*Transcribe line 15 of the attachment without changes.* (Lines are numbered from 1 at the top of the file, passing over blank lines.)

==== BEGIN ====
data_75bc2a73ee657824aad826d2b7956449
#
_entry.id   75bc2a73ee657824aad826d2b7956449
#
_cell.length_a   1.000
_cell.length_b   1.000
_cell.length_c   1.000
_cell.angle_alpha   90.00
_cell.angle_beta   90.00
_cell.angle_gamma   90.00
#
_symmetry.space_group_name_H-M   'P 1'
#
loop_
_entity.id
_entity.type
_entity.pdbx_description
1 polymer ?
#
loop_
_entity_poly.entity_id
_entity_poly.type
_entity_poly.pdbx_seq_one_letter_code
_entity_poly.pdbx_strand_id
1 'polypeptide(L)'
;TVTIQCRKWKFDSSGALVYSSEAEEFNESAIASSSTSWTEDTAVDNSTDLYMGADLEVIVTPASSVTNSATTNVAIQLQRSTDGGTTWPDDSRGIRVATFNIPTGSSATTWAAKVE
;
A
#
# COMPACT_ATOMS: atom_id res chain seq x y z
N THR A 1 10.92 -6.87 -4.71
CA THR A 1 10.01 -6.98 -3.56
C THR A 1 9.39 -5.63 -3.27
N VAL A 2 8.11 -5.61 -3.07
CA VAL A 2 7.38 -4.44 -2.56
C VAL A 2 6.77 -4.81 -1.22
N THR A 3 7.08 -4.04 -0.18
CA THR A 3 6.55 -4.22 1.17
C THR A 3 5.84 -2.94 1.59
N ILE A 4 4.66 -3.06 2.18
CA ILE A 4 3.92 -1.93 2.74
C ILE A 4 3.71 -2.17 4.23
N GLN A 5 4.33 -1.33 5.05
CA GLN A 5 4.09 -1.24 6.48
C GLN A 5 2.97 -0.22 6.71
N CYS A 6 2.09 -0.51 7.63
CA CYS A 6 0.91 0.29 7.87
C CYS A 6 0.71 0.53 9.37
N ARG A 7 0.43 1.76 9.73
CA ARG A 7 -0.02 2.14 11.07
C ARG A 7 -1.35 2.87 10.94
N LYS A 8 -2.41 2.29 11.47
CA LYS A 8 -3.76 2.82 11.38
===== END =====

_entity.id